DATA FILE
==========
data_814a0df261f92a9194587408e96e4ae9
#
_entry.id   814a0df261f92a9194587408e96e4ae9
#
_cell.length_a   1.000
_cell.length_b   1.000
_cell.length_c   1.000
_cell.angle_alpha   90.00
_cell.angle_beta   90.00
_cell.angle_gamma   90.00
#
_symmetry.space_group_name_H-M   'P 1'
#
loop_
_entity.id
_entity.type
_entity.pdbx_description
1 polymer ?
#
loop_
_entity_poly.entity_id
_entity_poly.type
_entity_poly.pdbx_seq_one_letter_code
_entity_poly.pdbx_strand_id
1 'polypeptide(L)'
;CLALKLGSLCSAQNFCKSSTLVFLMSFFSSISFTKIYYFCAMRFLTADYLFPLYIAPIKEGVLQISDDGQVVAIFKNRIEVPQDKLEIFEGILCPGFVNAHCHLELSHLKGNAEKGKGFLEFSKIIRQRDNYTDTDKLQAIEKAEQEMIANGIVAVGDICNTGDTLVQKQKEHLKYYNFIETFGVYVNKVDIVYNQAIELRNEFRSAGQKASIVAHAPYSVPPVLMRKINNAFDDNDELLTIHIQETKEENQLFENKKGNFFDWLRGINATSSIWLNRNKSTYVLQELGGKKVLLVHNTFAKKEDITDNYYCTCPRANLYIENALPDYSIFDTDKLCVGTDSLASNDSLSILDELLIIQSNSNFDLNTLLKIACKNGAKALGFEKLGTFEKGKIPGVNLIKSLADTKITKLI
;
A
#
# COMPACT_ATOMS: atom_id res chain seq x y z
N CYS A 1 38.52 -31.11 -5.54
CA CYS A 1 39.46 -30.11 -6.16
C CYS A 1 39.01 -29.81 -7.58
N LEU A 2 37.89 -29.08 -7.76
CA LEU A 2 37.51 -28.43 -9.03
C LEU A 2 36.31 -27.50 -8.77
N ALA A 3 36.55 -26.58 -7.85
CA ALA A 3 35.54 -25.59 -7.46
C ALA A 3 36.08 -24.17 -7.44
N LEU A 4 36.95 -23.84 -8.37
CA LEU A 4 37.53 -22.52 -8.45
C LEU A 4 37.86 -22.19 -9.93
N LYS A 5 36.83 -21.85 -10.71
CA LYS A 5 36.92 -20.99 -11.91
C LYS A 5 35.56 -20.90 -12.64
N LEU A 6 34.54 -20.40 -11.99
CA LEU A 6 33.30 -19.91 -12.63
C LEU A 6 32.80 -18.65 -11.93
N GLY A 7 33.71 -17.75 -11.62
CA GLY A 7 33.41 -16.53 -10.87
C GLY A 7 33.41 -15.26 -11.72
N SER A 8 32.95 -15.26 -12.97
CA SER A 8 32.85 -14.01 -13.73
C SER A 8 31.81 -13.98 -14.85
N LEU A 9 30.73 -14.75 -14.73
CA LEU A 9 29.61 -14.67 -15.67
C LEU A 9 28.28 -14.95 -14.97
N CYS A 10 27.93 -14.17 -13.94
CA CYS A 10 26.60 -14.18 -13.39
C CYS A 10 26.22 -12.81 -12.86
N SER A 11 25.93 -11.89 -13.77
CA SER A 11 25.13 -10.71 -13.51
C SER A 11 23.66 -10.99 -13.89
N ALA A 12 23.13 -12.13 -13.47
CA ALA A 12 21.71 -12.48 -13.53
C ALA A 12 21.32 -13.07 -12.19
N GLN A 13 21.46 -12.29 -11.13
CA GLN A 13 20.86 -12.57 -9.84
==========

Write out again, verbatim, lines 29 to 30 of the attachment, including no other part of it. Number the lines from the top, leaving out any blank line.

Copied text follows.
#
# COMPACT_ATOMS: atom_id res chain seq x y z